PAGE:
Placing tiles over the roots

Planting a clematis

We take you through the simple process of planting a clematis, in four quick steps.

A table displaying which months are best to sow, plant and harvest.
Jan Feb Mar Apr May Jun Jul Aug Sep Oct Nov Dec
To do
To do

Do not To do in January

Do To do in February

Do To do in March

Do To do in April

Do not To do in May

Do not To do in June

Do not To do in July

Do not To do in August

Do not To do in September

Do not To do in October

Do not To do in November

Do not To do in December

With hundreds to choose from, clematis are one of the best climbers you can grow. 

They’re split into three groups, and which one they fall into is determined by how and when they’re pruned. Whichever you choose, all can be planted in the same way to help ensure they grow well. 

Most clematis flowers are shades of pink, purple and white, but you could also try growing yellow-flowered species like Clematis tangutica and Clematis repens. 

Take a look at these 10 pretty summer clematis to grow, for more inspiration.

Discover our step by step advice on planting a clematis, below. 

All clematis varieties do well in moisture-retentive soil, so prepare a deep planting hole.

You will need

  • Spade
  • Garden compost or well-rotted manure
  • Tiles or stones
  • Soft twine or alternative plant ties
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Total time:

Step 1

All clematis varieties do well in moisture-retentive soil, so prepare a deep planting hole and add a bucket of garden compost or well-rotted manure. Mix this thoroughly into the soil.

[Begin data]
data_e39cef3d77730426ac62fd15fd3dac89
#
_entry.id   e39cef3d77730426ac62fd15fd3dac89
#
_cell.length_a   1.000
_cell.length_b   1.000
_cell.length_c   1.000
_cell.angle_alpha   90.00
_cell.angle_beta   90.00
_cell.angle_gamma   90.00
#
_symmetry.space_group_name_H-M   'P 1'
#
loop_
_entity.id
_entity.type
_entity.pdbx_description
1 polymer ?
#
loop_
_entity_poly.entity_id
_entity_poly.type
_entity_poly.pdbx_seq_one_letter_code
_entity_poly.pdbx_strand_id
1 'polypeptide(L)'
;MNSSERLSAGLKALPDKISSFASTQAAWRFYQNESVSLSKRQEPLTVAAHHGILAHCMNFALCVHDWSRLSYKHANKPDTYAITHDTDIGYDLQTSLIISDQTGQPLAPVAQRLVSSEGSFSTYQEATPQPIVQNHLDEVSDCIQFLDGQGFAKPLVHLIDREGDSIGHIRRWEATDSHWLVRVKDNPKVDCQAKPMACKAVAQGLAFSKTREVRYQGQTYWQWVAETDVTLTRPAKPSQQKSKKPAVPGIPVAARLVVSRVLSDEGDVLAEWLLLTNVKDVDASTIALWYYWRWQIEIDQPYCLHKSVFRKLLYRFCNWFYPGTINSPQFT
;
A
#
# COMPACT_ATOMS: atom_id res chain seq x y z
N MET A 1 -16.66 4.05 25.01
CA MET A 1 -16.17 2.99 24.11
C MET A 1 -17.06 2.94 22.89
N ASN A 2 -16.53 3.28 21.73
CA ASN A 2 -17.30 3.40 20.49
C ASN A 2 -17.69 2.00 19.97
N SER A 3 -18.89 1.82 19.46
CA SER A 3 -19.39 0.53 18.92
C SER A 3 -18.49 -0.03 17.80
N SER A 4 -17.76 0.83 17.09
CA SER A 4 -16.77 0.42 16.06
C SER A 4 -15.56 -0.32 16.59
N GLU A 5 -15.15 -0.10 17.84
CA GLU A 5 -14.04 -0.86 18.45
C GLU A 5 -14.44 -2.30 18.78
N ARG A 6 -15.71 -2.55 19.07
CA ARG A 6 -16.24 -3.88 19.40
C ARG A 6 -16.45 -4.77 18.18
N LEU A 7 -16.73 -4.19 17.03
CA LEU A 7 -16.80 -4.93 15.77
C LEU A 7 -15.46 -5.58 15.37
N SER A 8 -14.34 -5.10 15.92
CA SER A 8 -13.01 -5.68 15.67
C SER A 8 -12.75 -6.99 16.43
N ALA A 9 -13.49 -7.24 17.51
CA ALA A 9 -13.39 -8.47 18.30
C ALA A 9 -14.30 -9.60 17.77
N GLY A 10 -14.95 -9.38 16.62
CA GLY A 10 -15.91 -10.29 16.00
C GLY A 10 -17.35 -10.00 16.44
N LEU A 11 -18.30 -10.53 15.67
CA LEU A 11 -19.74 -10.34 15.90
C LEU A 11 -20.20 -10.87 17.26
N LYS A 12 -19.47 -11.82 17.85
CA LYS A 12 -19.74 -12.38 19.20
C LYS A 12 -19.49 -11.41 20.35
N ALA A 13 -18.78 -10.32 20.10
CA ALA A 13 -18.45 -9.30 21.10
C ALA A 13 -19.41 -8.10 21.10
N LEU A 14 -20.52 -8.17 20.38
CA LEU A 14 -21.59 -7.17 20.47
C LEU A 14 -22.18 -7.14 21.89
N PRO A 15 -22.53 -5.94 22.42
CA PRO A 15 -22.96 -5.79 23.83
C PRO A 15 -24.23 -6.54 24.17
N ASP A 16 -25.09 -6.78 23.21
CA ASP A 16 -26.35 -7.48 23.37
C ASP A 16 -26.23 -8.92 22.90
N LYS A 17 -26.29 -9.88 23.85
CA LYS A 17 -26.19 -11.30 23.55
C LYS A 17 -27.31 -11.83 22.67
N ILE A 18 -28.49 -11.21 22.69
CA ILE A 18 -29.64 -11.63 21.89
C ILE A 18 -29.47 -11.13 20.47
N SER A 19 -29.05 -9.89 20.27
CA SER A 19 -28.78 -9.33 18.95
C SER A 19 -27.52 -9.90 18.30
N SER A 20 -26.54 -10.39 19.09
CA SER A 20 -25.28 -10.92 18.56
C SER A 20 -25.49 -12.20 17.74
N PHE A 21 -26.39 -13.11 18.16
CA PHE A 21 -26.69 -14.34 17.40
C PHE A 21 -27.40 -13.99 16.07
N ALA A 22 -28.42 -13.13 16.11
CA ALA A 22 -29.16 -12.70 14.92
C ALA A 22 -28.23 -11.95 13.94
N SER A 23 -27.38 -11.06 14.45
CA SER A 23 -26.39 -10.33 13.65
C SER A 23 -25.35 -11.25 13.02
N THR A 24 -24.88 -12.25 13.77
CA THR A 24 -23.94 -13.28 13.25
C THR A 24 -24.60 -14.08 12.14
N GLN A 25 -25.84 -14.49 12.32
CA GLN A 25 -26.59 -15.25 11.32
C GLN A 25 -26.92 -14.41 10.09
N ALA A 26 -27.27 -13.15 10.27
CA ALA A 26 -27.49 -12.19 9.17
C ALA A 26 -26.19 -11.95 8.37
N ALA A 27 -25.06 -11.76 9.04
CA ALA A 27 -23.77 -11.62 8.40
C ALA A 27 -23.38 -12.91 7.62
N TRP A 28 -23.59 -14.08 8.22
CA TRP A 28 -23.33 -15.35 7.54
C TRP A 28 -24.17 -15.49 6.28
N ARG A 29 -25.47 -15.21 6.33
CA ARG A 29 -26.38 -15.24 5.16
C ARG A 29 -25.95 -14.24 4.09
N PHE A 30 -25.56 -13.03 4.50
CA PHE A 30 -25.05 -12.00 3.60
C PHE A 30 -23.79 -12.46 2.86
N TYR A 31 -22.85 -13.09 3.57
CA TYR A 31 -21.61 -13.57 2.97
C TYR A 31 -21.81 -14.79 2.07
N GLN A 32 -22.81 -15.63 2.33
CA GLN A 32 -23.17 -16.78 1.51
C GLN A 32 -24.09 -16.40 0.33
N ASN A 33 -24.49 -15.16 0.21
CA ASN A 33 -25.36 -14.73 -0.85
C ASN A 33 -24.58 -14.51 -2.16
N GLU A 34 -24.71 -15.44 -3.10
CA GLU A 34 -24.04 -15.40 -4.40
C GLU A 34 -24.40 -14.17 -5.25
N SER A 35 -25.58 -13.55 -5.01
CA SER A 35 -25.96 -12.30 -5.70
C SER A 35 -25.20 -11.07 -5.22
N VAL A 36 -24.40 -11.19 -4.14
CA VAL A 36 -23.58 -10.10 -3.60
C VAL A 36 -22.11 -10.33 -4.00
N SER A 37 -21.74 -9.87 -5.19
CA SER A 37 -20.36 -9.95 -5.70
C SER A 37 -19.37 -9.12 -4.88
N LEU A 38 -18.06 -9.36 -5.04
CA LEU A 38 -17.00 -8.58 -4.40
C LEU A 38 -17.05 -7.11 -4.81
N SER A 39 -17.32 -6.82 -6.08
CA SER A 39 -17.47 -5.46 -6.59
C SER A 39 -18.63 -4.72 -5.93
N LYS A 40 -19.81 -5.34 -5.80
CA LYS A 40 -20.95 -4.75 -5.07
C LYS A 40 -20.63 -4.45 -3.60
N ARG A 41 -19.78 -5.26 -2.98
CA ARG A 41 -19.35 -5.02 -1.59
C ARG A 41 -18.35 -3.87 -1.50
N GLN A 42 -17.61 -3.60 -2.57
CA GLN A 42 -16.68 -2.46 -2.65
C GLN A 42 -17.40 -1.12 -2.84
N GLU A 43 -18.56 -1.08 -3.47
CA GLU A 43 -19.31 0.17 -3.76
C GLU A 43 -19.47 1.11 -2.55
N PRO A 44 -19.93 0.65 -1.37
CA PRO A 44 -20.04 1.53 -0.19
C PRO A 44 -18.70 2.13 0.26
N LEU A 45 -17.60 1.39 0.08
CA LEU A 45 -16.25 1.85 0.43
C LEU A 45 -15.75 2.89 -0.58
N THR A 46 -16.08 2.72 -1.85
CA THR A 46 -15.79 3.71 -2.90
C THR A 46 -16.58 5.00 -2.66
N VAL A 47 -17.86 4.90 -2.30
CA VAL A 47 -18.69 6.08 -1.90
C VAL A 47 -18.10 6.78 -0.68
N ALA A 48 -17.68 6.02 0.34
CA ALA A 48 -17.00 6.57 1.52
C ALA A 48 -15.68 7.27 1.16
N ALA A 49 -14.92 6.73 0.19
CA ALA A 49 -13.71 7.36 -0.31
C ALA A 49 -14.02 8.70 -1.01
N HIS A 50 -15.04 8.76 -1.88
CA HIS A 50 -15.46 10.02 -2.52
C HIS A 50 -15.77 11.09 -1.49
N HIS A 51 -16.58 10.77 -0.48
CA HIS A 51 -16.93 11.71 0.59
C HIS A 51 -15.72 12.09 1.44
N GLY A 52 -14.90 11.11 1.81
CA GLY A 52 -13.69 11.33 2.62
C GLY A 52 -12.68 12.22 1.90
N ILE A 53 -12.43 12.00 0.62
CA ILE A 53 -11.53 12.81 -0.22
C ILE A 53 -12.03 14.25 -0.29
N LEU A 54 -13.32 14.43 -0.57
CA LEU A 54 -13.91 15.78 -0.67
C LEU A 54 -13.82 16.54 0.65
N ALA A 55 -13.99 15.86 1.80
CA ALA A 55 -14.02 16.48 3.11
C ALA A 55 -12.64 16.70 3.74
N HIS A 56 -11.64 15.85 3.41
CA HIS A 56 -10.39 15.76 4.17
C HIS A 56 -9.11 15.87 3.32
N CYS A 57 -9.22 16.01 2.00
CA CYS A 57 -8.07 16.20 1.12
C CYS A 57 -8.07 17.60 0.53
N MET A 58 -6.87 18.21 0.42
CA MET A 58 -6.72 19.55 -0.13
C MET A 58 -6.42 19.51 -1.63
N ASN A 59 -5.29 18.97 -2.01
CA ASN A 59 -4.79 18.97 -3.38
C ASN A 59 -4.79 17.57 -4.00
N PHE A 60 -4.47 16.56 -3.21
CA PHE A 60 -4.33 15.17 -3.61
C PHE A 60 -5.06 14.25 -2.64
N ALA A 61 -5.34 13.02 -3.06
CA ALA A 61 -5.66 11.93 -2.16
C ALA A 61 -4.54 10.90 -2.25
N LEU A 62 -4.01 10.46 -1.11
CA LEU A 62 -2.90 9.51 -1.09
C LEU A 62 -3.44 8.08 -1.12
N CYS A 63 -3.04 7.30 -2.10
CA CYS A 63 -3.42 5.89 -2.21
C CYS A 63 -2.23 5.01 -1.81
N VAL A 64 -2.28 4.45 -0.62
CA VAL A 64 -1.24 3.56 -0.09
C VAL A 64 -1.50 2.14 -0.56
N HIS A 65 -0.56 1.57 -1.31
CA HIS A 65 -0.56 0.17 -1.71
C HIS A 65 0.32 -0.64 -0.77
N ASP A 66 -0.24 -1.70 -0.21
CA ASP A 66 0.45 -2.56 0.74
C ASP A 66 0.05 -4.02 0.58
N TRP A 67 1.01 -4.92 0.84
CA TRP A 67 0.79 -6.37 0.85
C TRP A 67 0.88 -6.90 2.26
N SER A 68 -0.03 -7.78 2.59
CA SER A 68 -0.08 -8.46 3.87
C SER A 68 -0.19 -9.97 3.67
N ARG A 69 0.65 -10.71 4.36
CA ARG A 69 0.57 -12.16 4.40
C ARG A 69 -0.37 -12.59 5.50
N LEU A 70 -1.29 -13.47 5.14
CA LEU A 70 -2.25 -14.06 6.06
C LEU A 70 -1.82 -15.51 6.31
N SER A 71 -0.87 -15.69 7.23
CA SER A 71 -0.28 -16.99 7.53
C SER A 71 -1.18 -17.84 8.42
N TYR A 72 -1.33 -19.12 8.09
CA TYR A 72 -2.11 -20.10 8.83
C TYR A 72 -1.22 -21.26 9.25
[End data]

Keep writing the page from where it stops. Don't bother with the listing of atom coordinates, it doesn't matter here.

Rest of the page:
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Step 2

Position your clematis in the hole, so that the rootball’s top is level with the soil surface, or 6cm below for large-flowered types (pruning group three). Remove lower leaves, fill around the roots with soil and firm down.

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Step 3

Water plants thoroughly after planting and every two weeks in the first three months. Cover the soil surface around the plant base with tiles or stones to keep the roots cool and moist – something clematis enjoy. 

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Step 4

Tie in the new stems regularly using soft twine or foam-covered twist ties. Take care not to break the stems and space them evenly to maximise coverage over their supports. 

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Clematis pruning groups explained

  • Pruning group one – no pruning required. Can be pruned to tidy them up which is carried out straight after flowering
  • Pruning group two – some pruning required. Prune in February by removing dead, damaged and diseased growth. Trim other stems to just above the strongest and highest pair of buds
  • Pruning group three – hard pruning required. Cut right back in spring before growth begins, pruning to just above a healthy bud, about 30cm from the soil